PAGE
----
So, hang in there, keep rehabbing, and you will get there!!



For all of you who are starting your rehab or thinking that you can’t possibly recover from this devistating injury, let me update you on my progress.

Some background - I am a 41 yr old somewhat overweight typical weekend warrior who ruptured my AT playing softball in May 2008 (some 22 months ago or so). I had never run more than 4 miles before the rupture, and, although I always enjoyed running, the tendonosis that preceded my rupture for 4 years wouldn’t allow that.

Now fastforward to a few months back - I continued running after completing physical therapy - all on a treadmill, and had this hairbrain idea to run a half-marathon. I entered the lottery for the NYC half-marathon, and was filled with both excitement and fear when I got in to the race. So March 21 was circled on my calendar.

Training went ok - got up to about 9 miles - but all on the treadmill. Even 18 months post-ATR, given all the rain and snow we had in the northeast this winter, I was afraid to run outside - one slip and who knows. Then work got busy and training took a back seat. Then, a week before the race, for the first time in my life I got back spasms and could barely walk. So, there I was on the night before the race, not knowing if I would be able to race and not having run for almost 2 weeks.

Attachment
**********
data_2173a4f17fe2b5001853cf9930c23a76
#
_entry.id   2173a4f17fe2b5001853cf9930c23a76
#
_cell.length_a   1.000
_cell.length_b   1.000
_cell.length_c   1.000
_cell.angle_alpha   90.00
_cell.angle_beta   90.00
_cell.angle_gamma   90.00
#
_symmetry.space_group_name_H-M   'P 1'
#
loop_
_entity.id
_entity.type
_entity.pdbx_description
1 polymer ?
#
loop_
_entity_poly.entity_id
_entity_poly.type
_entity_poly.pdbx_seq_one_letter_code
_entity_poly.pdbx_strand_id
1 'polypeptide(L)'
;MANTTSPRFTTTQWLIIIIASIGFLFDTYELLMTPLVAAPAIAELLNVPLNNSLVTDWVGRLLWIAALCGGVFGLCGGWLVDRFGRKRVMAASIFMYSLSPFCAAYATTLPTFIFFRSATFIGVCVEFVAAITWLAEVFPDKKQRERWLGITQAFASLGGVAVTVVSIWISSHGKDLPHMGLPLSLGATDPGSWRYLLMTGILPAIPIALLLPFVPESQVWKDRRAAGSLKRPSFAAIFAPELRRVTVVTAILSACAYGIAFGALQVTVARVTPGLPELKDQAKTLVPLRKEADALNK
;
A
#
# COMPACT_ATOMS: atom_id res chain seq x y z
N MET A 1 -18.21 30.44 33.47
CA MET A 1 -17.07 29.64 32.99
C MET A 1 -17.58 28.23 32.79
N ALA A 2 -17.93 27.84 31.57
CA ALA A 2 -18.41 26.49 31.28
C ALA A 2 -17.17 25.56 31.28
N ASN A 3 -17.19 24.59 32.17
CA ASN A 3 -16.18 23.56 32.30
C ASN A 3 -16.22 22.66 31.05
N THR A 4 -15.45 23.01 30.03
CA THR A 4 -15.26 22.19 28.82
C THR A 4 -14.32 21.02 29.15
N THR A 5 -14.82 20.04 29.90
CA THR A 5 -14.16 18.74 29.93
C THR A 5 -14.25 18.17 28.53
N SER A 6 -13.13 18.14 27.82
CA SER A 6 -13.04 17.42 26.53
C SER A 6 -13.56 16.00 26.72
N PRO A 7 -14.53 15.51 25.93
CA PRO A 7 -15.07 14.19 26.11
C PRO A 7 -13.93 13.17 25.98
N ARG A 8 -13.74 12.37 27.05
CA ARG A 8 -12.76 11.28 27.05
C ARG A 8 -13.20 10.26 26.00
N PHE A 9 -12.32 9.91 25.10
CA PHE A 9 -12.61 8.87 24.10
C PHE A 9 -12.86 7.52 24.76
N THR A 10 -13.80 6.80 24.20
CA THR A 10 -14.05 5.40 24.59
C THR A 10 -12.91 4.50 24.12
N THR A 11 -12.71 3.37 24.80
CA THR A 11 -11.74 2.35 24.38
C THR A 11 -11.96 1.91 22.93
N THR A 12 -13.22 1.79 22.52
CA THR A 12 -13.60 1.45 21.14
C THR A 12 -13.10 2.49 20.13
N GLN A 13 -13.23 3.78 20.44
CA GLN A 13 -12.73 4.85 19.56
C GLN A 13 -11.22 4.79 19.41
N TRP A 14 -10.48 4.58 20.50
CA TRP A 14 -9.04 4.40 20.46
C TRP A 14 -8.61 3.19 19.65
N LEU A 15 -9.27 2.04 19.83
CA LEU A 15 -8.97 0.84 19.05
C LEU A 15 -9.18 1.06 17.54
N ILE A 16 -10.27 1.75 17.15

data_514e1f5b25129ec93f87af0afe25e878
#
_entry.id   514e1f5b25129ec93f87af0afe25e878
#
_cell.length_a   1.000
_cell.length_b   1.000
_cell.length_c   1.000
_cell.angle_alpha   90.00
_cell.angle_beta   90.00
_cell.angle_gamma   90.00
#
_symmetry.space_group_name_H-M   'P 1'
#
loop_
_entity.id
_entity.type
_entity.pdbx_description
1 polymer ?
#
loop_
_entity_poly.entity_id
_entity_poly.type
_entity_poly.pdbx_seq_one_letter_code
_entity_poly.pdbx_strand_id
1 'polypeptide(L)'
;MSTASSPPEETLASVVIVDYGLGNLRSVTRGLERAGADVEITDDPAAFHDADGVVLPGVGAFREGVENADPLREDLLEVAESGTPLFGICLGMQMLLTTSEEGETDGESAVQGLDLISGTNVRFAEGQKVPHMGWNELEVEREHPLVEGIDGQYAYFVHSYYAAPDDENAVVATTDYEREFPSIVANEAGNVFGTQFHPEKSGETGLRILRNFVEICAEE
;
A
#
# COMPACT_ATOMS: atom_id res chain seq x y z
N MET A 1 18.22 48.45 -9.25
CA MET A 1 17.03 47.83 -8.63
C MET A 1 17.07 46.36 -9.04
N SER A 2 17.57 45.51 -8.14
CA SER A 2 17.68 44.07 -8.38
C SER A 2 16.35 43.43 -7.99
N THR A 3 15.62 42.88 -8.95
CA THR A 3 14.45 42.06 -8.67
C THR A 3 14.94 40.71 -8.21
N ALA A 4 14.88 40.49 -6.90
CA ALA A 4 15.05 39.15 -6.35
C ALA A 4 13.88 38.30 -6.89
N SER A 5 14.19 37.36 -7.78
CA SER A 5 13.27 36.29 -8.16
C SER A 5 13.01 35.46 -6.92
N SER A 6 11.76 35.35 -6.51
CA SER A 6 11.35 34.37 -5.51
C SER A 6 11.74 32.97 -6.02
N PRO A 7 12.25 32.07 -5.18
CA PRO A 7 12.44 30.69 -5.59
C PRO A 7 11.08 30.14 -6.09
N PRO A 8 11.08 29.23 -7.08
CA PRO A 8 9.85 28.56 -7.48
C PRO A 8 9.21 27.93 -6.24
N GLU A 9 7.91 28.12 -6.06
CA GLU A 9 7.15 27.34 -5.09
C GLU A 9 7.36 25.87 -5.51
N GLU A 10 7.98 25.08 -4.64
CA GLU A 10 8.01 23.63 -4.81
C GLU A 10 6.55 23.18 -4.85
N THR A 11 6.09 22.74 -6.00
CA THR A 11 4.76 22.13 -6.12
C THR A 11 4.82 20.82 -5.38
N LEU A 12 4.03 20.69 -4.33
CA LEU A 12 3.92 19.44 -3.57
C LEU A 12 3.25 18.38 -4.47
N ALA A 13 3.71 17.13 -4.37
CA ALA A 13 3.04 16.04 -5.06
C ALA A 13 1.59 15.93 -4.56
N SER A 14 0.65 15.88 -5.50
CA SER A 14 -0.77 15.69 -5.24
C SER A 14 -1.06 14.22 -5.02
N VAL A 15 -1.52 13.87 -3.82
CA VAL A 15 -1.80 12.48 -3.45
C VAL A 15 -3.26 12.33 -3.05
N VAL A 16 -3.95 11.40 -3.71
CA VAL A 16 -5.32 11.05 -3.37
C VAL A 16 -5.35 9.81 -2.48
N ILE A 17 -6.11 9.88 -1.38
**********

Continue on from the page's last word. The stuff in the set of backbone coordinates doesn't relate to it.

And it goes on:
Woke up early Sunday morning to a perfect 50 degree day and decided to give it a shot. I donned my achillesblog t-shirt and headed into Manhattan. 16,000 runners lined up in Central Park and I was insanely nervous. The gun went off and off I went. I was running outdoors for the first time in over 5 years - and it was a 13.1 mile race. The first 6 miles were actually pretty ok (other than going out too fast in mile 1 and the 2 nasty hills in Central Park). Mile 7 was all about getting out of the park and seeing my wife and 2 of my kids who were waiting for me on 7th avenue as I exited the park. If I knew how to upload pics, I would upload the picture of me running towards them. Running through Times Square and seeing myself on the Jumbotron as I ran through was a hoot - and I got to mile 9 in decent shape. The last 4.1 miles were hell. I walked a lot of it - every time my calf twinged, I was afraid I would get a cramp or worse yet tear something. As I got to the last mile, I looked at my watch and realized that I was within striking distance of 2 1/2 hours - the outside range of what I was shooting for (I wanted 2:10, but would settle for 2:30). I willed my body to run the last kilometer, crossed the finish line, stopped my stopwatch, and saw 2:30:01. If I missed by one second, I was going to strangle someone. Thankfully, my official time was actually 2:29:58 - I made it! I cried tears of joy as I crossed the line and said a silent thank you to my physical therapist. The next few days were tough - joints hurt, muscles ached, but the AT felt great all the way through.